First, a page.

III. Recommended Jurisdiction of an EPG

—All major economic policy issues should be coordinated through the EPG. In particular, we want to bring together in one place staffing and planning for both domestic and international issues.

A major aim of this proposal is to avoid duplication and competition in international economic policy making between EPG and NSC. Since the National Security Adviser or his economics deputy will serve on the Executive Committee of the EPG, NSC participation in the economic deliberations of that group would be constant. Membership of the EPG co-chairmen and the Director of OMB on the NSC also assures adequate economic input into NSC decisions.

Under this proposal, NSC would continue to be the primary forum for discussion of the political aspects of international economic issues, [Page 474] through the operations of its Policy Review Committee or its Special Co-Ordinating Committee. NSC routinely will ask EPG to take on the staffing and analysis of international economic issues, however, retaining the option to review EPG recommendations for their political impact before those recommendations are forwarded to you.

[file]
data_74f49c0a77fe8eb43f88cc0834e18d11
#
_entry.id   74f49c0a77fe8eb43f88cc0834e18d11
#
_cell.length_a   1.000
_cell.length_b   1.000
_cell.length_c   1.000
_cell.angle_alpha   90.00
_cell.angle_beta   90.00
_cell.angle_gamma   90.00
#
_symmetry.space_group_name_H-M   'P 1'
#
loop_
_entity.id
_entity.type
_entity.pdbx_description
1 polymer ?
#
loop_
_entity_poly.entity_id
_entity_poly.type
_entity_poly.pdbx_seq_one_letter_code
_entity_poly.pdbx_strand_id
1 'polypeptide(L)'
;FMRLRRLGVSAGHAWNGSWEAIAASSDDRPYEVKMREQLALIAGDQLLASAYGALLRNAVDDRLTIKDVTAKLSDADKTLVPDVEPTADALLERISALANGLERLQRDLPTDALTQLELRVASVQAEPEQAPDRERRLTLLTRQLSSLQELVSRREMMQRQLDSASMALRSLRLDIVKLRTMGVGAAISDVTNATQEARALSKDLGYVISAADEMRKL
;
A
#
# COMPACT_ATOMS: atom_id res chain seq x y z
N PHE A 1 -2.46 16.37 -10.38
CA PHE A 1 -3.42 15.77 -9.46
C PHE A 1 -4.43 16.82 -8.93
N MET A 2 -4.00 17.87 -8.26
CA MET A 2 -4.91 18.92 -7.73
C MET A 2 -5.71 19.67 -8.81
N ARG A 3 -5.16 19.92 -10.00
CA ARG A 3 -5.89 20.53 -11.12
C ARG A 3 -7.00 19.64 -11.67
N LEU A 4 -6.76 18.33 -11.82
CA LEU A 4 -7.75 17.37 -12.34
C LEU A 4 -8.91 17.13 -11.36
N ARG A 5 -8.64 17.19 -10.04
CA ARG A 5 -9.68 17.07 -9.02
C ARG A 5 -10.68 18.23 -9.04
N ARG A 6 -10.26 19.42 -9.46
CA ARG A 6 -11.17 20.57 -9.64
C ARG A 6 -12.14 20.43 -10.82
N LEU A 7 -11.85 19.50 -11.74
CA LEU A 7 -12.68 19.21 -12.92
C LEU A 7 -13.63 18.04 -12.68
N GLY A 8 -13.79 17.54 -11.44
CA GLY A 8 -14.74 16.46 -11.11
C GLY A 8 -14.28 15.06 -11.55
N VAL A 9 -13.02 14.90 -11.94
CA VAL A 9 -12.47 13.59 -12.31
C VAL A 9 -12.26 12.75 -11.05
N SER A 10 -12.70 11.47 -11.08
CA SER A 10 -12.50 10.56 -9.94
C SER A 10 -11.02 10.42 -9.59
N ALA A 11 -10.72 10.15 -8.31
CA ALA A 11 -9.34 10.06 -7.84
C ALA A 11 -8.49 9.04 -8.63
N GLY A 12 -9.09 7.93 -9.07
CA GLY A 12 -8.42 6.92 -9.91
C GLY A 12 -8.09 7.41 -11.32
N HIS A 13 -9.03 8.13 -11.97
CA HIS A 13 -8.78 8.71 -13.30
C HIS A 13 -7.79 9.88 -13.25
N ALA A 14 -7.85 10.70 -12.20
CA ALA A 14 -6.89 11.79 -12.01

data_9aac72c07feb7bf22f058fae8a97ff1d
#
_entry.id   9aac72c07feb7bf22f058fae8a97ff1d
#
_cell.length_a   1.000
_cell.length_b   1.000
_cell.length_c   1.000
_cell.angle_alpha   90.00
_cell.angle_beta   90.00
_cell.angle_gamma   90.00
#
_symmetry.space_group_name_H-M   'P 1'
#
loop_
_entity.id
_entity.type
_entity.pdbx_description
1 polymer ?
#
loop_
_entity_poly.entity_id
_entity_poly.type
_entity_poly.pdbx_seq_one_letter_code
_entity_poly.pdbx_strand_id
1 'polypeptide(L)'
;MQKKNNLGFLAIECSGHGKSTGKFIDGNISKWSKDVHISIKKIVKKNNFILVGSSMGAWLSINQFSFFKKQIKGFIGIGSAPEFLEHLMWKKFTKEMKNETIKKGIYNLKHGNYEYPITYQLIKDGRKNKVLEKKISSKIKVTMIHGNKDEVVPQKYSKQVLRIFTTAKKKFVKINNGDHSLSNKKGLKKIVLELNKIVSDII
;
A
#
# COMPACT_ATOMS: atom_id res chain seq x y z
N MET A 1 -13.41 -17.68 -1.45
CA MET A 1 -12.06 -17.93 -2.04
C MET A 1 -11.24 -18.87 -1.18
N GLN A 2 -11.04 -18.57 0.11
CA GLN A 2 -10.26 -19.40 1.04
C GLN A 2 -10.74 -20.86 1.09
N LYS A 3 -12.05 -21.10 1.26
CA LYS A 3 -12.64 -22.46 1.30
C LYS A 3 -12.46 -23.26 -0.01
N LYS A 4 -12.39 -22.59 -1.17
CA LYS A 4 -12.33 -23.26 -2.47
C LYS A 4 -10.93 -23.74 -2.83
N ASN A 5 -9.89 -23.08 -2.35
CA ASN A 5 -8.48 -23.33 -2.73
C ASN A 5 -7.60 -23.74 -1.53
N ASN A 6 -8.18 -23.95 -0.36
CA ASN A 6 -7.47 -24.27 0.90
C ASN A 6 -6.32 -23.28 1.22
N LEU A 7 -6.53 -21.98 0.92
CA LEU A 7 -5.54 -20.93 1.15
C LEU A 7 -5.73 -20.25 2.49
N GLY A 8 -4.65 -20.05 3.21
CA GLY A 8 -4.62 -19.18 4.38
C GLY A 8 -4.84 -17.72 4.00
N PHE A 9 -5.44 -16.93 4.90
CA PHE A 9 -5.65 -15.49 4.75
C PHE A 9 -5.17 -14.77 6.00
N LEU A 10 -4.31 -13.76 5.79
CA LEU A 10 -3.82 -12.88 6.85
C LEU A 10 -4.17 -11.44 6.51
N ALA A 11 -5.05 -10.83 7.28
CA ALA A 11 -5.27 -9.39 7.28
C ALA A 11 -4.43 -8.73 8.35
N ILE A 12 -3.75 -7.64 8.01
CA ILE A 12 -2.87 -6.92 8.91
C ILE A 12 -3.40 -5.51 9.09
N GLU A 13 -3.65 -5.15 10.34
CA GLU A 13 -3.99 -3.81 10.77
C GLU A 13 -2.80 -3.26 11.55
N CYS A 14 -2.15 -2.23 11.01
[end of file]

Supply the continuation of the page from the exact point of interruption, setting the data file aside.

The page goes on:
An example of how the NSCEPG arrangements would work in one situation is attached.


Illustration of NSC and EPG Coordination of
International Economic Issues

1) The question of whether or not to hold an Economic Summit Meeting would be addressed in the Policy Review Committee of the NSC since that decision involves substantial political, as well as economic considerations.

2) If PRC decided that an Economic Summit Meeting should be held, staffing of the underlying economic issues for the meeting would be handled through EPG. Staffing on such questions as sterling balance, Italy’s economic situation, international commodity policy, debt overhang, etc. would be divided among members of the EPG for appropriate analysis and summary.

3) Once the EPG completed its recommendations, the subject would be returned to the Policy Review Committee before going to the President. If there were some disagreement in the PRC concerning the policy recommendations of EPG, the matter would not go to the President without further discussion in the NSC.

  1. Source: Carter Library, White House Central Files, Box FG–95, FG 6–18, 1/20/77–1/20/81. No classification marking. “The President has seen” is typed at the top of the memorandum. Carter wrote, “Mike & Charlie—OK—My only suggestion is that you two alternate chairmanship (monthly or annually) & that staff be assigned to existing entity. Alternative: Let Mike be chairman, & staff work within CEA—Let me have your comments—J.”
  2. No classification marking.